In State v. Greene, the Supreme Court of Washington held that expert testimony about Dissociative Identity Disorder (DID) was not admissible to support an insanity or diminished-capacity defense. Even though the court acknowledged DID as a generally accepted medical disorder, the court reasoned that such testimony would not be helpful to the trier of fact, as required by Washington Evidence Rule (ER) 702, because the court has not established a specific standard for determining the legal responsibility of a defendant with multiple personalities. This Note argues that the Greene court had sufficient scientific evidence to establish a legal standard to determine the culpability of a defendant with DID. This Note further argues that expert testimony about DID would have been helpful to the jury under ER 702 and should have been admitted. Finally, this Note concludes that the Greene decision denied the defendant his constitutional right, under both federal and state jurisprudence, to present evidence in his defense.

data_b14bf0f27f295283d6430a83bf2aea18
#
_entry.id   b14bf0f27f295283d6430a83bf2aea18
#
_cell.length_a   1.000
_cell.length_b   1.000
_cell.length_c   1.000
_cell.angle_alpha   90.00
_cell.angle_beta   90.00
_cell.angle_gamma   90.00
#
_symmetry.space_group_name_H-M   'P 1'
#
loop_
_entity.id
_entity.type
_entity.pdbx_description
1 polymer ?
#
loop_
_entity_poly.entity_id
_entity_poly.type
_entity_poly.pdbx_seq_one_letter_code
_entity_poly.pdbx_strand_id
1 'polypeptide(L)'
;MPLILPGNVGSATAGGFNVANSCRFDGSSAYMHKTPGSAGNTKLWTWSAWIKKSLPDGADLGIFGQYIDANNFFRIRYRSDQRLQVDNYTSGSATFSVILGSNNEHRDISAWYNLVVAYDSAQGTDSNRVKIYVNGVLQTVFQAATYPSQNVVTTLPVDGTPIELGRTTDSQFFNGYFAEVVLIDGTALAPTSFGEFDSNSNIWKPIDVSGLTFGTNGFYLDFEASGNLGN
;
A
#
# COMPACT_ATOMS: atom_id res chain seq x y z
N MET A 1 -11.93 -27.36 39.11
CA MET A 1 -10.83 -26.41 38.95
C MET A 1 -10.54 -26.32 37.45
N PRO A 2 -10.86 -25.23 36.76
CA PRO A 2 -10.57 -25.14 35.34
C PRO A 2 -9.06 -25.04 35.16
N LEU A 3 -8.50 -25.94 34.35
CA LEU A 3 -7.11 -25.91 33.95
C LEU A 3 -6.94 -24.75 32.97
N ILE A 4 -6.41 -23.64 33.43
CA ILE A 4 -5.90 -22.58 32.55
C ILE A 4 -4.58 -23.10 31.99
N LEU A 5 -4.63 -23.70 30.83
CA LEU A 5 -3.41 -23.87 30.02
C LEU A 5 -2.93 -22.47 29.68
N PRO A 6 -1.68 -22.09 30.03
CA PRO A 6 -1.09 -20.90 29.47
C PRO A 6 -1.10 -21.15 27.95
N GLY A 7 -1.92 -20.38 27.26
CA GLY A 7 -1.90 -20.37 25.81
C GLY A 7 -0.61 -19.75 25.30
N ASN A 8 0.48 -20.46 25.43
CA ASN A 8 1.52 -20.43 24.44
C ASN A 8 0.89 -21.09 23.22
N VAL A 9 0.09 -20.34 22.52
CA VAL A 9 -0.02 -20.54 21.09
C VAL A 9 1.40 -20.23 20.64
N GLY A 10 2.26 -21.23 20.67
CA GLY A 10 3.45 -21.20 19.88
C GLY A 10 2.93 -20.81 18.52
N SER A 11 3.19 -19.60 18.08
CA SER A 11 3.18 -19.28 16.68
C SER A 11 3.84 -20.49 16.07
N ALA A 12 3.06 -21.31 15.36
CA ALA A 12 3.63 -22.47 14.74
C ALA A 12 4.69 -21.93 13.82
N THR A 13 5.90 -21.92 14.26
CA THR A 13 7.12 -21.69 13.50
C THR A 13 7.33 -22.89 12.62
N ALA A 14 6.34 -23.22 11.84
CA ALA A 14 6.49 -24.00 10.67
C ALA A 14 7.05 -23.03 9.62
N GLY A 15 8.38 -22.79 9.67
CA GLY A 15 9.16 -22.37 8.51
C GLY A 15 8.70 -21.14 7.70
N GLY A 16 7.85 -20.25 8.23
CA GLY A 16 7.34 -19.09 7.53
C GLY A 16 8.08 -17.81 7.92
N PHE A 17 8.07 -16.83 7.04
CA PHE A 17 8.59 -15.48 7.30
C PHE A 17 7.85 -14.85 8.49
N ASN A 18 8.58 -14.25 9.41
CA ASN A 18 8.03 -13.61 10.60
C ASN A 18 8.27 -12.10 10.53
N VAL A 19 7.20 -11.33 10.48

Mary E. Crego,
Notes and Comments,
One Crime, Many Convicted: Dissociative Identity Disorder and the Exclusion of Expert Testimony in State v. Greene,
75 Wash. L. Rev.
Available at: https://digitalcommons.law.uw.edu/wlr/vol75/iss3/5